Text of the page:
Despite the allure of the Chinese market for many U.S. businesses, deciding whether to enter China needs to be considered from many angles before taking the leap forward — at least that was the general consensus from a group of China experts participating in the American Institute of Certified Public Accountants International Business Conference, held at The Roosevelt Hotel in New York. Among key themes of that conversation, which I moderated:
Prepare to work closely with government
Understanding that doing business in China means doing business with a heavy-handed government is one prerequisite to forming a Chinese-entry strategy, said Clifford Gibbons, who has advised Kellogg and other companies on their Chinese-entry strategies.
Chris Siddall said a well-informed entry strategy should reflect a holistic view of all factors that could affect a business, including partner assessment, regulatory framework and local customs and regulations.
Companies should explore working with the U.S. government and its resources because that can mean getting to the right Chinese government official efficiently, said David Kornbluth, a former State Department intelligence officer in China.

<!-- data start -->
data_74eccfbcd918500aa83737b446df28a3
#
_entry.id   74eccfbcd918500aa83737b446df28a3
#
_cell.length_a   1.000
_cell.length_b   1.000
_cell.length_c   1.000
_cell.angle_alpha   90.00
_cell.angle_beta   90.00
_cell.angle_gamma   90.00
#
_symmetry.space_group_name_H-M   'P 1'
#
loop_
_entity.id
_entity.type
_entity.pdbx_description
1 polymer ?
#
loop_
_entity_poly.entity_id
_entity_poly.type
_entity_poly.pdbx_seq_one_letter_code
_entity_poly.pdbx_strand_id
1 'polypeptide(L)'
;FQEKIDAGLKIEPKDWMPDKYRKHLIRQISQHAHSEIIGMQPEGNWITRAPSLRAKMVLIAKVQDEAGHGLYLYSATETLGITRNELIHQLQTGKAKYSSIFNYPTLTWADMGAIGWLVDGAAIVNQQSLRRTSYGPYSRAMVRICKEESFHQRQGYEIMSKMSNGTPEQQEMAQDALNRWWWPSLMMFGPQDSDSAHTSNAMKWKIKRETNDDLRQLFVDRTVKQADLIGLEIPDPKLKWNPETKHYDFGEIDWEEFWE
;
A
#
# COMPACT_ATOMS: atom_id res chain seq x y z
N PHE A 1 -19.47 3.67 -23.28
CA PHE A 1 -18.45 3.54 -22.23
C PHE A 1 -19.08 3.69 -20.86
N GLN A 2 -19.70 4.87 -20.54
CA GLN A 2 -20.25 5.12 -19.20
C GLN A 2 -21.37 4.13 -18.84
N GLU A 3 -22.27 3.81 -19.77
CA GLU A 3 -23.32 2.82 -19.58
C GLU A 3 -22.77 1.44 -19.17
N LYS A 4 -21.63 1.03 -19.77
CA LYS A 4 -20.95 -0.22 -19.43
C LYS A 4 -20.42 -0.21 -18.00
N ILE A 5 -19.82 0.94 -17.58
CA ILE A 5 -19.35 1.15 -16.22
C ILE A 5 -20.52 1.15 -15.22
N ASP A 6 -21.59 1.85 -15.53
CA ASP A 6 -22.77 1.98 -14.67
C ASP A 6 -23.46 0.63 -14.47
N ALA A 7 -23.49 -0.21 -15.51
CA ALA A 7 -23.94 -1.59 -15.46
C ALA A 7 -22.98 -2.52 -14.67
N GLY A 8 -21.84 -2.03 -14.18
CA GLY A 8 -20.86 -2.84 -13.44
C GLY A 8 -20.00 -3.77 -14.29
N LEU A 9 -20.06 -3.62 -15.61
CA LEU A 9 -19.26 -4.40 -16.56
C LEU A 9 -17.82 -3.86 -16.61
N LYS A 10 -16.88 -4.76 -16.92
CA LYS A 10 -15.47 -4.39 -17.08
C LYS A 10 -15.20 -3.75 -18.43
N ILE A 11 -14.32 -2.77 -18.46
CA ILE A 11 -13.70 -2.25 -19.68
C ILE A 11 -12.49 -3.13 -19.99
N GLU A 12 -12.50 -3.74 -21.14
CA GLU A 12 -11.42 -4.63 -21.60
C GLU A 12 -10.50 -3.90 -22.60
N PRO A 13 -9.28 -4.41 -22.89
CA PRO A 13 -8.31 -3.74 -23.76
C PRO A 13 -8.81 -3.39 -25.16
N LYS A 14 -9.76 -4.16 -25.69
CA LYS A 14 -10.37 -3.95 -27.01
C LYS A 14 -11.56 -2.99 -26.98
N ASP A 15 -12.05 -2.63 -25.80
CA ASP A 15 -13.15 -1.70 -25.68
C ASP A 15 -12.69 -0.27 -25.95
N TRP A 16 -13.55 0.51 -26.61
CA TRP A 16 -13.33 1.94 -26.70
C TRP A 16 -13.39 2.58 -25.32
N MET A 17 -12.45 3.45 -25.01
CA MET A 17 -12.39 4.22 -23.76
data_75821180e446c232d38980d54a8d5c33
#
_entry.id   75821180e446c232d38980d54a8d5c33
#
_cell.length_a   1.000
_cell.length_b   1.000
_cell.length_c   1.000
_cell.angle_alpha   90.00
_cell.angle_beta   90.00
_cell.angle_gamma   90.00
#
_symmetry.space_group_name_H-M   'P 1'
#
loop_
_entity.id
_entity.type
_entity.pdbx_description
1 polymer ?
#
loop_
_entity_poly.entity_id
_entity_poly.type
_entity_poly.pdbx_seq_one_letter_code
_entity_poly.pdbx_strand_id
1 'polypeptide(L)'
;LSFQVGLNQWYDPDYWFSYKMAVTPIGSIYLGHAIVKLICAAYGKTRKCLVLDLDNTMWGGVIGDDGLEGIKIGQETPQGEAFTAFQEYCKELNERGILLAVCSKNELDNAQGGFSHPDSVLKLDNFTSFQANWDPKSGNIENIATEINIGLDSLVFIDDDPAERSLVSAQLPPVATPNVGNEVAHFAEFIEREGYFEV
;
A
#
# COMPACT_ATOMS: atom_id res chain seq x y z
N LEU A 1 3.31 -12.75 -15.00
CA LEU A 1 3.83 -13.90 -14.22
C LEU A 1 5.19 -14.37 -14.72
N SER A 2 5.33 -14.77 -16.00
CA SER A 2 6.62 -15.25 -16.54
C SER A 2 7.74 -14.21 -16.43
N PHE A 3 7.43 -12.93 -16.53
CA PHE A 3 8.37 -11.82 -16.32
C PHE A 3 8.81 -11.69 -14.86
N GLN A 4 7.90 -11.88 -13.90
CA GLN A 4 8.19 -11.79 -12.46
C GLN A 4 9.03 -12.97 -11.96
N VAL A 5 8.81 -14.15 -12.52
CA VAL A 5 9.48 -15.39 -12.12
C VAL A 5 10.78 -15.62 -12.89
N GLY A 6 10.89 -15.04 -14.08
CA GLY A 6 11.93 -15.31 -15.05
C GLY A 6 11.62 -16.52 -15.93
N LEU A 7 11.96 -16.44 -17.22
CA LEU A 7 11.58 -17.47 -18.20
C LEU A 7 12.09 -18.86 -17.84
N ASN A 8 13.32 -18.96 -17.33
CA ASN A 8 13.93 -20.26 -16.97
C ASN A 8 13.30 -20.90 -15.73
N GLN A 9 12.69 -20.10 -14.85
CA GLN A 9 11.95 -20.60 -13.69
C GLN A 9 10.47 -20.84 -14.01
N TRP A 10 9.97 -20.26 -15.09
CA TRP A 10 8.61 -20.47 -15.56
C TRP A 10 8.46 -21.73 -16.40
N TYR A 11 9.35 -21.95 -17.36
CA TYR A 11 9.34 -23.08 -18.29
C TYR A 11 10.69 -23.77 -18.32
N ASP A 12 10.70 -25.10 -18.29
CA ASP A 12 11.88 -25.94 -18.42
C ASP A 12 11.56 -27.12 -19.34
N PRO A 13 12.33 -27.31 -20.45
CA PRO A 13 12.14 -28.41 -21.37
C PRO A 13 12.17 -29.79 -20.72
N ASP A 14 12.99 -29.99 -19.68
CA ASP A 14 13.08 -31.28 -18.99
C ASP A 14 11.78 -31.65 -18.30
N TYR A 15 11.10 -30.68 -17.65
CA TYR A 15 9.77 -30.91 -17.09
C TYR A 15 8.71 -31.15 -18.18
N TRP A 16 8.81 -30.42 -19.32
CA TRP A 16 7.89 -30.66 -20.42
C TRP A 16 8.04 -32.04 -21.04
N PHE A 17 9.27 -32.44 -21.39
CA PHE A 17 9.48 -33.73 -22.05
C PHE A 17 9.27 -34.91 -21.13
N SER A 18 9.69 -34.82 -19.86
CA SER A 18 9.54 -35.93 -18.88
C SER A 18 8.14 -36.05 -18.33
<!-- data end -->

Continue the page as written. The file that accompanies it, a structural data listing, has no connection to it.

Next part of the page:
Determine the right corporate structure
You need to figure out what type of corporate entity would be best suited to minimize taxes and make exiting, if necessary, easier, said Payson Peabody, an international tax and trade lawyer at Dykema Gossett. Peabody and Jing S. Vivatrat, chief operating officer of American Learning Network, a Washington, D.C., consultancy on China, discussed corporate forms that would be suitable in the country, including an equity joint venture of a wholly owned foreign investment entity.
Protect your brand and intellectual property rights
Eric Fingerhut, also of Dykema Gossett, and Christopher Shaowei, who is in Shanghai and represents NTD Patent and Trademark Agency, emphasized naming strategies and the importance of having strong corporate and intellectual property legal representation.
Karl Engkvist, chief operating officer of global education company Campus Direct and a former executive at leading education-software provider Blackboard, summed up best what it means to do business in China when he described choosing between a Harvard MBA-run private partner and the Chinese Ministry of Education in establishing a joint venture. “The ministry was already everywhere we wanted to be and could pull the right levers, so we went with them,” Engkvist said.
The main take-away might come from China’s legendary head of state Deng Xiaoping: “It doesn’t matter if the cat is black or white, as long as it catches mice.”